“Giving back was already part of our business culture”: How five Toronto restaurateurs joined forces to feed the front lines

“Giving back was already part of our business culture”: How five Toronto restaurateurs joined forces to feed the front lines

Joerin, inside his Bloordale restaurant Sugo, which is temporarily closed to the public

The Marinara Boys are a group of restaurateur friends who make up a chunk of Toronto’s Italian food scene: Conor Joerin (Sugo and Conzo Pizzeria), Leo Baldassare (Famiglia Baldassarre), Nick Genova and James Carnevale (Bar Ape Gelato) and Rosario Salvi (Sovereign Cafe). Since the pandemic hit, they’ve served more than 3,200 meals to front-line health care workers and other people in need. Here, Joerin tells us about their new initiative.

More uplifting stories

The Marinara Boys started out as a group chat between friends—we used it to organize a pizza-eating tour of New York last February. We’re just a bunch of guys with a common interest in food. Most of us grew up in Toronto’s west end, and we all own restaurants or food shops in the city. We made a Marinara Boys Instagram page at one point, but it was all just for fun in the beginning—we didn’t know what it would end up becoming.

When the pandemic hit, we were all caught off guard. At my restaurants, Sugo and Conzo Pizzeria, the last day of service was March 14—the day after the Canadian government warned citizens to stop all non-essential travel and to stock up on supplies. Our immediate reaction was to shut everything down. I have a lot of at-risk friends, including one who is missing a lung, and I didn’t think staying open was worth the risk to the community.

But then I realized I had fully prepped and stocked walk-in fridges for two restaurants—I didn’t want all that food to go to waste. I sent my staff home and I started cooking for homeless shelters, food banks and local churches. A few days later, I posted a picture of a full takeout bag with the caption “If anyone knows of someone in need of food supplies, please reach out and we can organize a delivery free of charge.” Besides shelters and food banks, about 24 people—many of them single mothers—responded to me, asking for help. Giving back was already part of our business culture—we do a ton of work with hospitals and charities, including Chefs with Hart and Set Sail for Hope. I’m really lucky that my business partners share the same philosophy as me, and that they feel good about donating their money and time for good causes.

On March 18, SickKids sent a message to Sugo’s Instagram account, and the following day a representative from St. Joseph’s contacted me. They both told me that staff morale was very low, and asked if I could help. I prepared and delivered a ton of food to them: rigatoni, caesar salad and tiramisu. Everyone was so grateful. Up until that point, I’d been cooking and delivering all the food pretty much by myself—I was exhausted. So I reached out to Leo and James and asked for help.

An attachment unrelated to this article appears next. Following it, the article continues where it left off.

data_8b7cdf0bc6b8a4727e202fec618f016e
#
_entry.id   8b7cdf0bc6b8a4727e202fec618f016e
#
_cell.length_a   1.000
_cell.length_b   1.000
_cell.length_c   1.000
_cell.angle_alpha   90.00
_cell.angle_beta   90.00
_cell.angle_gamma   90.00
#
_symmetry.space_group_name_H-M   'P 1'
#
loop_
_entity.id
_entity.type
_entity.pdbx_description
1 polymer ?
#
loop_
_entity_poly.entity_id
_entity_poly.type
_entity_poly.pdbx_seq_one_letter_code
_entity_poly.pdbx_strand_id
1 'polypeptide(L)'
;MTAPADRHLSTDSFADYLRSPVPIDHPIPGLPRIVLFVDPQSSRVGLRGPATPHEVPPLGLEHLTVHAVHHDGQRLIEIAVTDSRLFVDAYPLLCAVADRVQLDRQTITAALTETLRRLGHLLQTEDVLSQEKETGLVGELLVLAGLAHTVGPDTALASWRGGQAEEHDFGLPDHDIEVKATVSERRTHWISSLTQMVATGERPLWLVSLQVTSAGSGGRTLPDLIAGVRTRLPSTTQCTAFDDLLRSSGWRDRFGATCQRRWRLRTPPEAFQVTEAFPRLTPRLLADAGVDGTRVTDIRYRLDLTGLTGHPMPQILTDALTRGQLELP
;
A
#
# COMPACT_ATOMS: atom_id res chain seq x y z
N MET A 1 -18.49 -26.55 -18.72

We decided to set up a GoFundMe page under the Marinara Boys name. The Bar Ape guys took that part on, since they’re pretty tech savvy. After just a couple of days, we raised $10,000. We temporarily stopped taking donations and just cooked through the money we had received; ramping up deliveries with a huge focus on front-line health care workers. My understanding of what a front-line worker is has shifted so much in the past few weeks—they’re not just the ones wearing scrubs.

When it comes to the food we’re serving, we’re not cutting any corners. I get so many messages from front-line workers telling me how they’re working double shifts living off McDonald’s and Tim Hortons, and how they’d kill for a bowl of rigatoni instead. So we’re staying true to our culture and values when it comes to food: Leo’s making the same fresh pasta he makes for his restaurant, we’re using quality burrata cheese and I’m making Sugo’s tiramisu. We delivered a ton of homemade lemon bars for the staff at SickKids the other day, and everyone was so grateful. These people need a morale boost and good food in their stomachs right now.

Last week, we reopened the GoFundMe page. The plan is to keep going for as long as we can while the pandemic keeps our dining rooms closed, but we would like to continue the initiative, even when we’re allowed to open our restaurants again. It just won’t be as often—maybe a delivery every couple of weeks, or once a month. I’m worried about my restaurants, especially if they need to stay closed for another couple of months. I just started offering delivery from Sugo. I didn’t want to, but we’ll definitely have to close if we don’t have some sort of income coming in. The relief packages being offered by the government are mostly loans and deferrals, which will just put me and a lot of other small-business owners in debt. Some landmark restaurants are already shutting their doors for good—just look at Vesuvio’s. It’s such a shame, since all the big-box chains will probably make it through this and open up A&Ws where places like Sugo used to be.

My business partner Alex and I are used to hugging people, giving them high fives. We have to spread the love in other ways now. I think if everyone focuses on what they can do—like the distilleries making hand sanitizer and people sewing masks—we can change the narrative. We should think globally, but also act locally and help the people around us. The bigger picture to me is the environment—our broken food system and how we treat the planet. We’re at a crucial tipping point. But for now, we have to focus on how we can help our own communities—which for me means feeding people in need.